Negation and Negative Concord : The View From Creoles
Déprez, Viviane M., Henri, Fabiola

While universally present in languages, negation is well-known to manifest a surprising cross-linguistic diversity of forms. In creole languages, however, negation and negative dependencies have been regarded as largely uniform. Creole languages as Bickerton claims in Roots of Language, generally exhibit negative concord, a construction popularly dubbed ‘double negation', where several expressions, each negative on its own, come together with a logic-defying single negation interpretation. While this construction – problematic for compositionality if the meaning of sentences emerge from the meaning of their parts – has fostered much research, the fertile data terrain that creole languages offer for its understanding is rarely taken into account. Aiming at bridging this gap, this book offers a wealth of theoretically informed empirical investigations of negative relations in a wide variety of creole languages. Uncovering a far more complex negative landscape than previously assumed, the book reveals the challenging richness that a thorough comparative study of creoles delivers.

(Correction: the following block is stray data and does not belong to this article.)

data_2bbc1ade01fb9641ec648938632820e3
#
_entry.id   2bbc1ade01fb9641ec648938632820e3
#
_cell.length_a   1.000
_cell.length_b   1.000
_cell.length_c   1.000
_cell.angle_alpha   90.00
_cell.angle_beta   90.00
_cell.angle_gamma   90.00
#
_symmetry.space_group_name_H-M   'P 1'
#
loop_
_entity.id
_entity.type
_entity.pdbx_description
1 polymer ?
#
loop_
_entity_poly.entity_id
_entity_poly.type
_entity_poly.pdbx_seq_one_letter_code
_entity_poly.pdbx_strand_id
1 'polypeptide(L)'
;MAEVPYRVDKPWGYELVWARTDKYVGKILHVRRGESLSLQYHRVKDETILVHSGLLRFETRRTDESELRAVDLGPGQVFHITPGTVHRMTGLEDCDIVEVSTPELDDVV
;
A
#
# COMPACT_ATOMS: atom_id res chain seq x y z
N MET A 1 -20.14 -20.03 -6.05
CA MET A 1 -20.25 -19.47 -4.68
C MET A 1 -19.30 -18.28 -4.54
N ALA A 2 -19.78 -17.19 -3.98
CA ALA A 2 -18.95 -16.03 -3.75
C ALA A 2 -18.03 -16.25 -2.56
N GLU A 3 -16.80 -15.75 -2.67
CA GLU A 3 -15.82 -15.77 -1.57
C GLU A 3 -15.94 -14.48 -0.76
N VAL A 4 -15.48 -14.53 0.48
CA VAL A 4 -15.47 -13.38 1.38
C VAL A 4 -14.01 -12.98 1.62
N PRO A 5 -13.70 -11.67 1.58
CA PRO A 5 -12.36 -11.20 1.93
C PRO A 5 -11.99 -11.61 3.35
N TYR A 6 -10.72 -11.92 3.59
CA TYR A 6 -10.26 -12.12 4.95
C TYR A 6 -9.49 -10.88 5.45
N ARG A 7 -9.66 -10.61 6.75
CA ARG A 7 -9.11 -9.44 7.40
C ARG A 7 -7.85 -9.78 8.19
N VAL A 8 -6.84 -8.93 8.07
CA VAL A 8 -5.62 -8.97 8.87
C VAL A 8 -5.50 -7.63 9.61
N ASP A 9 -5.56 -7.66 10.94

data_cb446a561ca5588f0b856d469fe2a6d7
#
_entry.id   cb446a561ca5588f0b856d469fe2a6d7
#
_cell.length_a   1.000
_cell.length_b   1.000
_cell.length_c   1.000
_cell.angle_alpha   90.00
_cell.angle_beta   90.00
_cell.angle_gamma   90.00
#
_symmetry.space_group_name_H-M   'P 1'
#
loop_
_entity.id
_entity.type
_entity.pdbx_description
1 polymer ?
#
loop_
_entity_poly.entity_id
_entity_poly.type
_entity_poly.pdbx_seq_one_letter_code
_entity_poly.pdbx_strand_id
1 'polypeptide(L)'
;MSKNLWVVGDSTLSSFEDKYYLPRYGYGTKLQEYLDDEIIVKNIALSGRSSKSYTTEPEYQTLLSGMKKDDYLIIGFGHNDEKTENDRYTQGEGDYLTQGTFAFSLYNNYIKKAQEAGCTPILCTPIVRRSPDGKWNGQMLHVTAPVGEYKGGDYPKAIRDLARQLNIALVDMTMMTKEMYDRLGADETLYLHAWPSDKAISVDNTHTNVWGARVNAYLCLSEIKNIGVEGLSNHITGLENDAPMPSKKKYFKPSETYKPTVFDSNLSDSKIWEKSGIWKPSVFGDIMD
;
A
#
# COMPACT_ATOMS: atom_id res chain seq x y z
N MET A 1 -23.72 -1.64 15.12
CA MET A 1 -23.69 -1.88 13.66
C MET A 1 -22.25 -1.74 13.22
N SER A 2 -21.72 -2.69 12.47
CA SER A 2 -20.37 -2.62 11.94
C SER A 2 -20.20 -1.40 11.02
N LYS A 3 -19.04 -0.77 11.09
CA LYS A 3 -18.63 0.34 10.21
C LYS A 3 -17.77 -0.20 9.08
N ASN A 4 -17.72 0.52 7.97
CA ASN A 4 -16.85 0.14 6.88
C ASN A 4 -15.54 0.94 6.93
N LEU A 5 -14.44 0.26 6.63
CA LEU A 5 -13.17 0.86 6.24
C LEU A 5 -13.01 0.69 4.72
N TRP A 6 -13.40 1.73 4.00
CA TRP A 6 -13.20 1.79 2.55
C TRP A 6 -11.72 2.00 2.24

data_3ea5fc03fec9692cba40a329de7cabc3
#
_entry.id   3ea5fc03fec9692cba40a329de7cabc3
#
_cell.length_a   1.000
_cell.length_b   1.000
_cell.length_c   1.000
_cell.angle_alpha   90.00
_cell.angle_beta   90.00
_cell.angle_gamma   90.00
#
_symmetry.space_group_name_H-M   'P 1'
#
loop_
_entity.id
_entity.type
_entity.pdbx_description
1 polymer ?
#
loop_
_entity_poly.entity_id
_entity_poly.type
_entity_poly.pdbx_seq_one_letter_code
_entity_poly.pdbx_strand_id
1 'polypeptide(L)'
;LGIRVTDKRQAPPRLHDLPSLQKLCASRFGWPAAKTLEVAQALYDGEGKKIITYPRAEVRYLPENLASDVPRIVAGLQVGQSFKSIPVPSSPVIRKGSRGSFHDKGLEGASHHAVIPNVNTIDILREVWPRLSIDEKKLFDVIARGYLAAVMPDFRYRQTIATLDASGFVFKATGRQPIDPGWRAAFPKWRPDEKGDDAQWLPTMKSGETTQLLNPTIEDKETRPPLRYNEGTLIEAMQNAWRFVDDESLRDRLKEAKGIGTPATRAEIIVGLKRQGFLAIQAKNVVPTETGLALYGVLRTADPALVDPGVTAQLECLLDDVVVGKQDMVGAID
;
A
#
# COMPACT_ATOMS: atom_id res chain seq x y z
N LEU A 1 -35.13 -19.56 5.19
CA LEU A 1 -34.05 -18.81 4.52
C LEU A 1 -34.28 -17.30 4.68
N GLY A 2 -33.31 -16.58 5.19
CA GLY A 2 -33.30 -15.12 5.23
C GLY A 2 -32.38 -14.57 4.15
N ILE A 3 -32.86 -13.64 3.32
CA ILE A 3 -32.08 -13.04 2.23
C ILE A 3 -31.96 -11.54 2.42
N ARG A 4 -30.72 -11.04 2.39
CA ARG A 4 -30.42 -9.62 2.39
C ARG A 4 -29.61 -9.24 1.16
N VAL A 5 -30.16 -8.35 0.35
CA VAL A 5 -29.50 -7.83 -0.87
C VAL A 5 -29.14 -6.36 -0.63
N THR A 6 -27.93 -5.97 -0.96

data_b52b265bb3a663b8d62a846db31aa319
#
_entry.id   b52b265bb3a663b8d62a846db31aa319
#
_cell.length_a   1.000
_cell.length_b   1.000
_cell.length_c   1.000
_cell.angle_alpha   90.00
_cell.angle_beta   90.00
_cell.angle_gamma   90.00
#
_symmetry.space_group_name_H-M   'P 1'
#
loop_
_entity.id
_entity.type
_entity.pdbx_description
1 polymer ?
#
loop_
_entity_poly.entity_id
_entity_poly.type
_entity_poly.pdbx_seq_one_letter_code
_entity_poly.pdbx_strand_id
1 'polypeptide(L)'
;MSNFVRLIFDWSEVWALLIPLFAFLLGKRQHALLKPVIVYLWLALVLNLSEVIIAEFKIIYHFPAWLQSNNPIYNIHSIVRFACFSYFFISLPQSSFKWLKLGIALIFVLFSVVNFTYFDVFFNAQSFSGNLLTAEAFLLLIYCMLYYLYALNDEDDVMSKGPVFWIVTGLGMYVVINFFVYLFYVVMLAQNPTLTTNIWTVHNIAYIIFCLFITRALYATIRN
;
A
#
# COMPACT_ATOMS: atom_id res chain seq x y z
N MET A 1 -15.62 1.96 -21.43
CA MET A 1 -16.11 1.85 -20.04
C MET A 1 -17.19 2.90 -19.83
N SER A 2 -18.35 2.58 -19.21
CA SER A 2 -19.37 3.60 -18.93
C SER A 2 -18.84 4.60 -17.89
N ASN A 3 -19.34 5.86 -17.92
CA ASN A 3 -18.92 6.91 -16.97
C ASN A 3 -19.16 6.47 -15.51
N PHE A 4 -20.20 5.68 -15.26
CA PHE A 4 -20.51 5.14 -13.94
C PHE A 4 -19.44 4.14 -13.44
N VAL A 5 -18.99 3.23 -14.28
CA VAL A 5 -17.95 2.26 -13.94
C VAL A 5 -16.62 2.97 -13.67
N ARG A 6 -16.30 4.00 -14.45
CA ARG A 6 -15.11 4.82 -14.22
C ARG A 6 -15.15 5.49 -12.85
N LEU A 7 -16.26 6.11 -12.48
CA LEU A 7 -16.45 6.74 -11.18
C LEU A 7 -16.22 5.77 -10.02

John Benjamins Publishing Company
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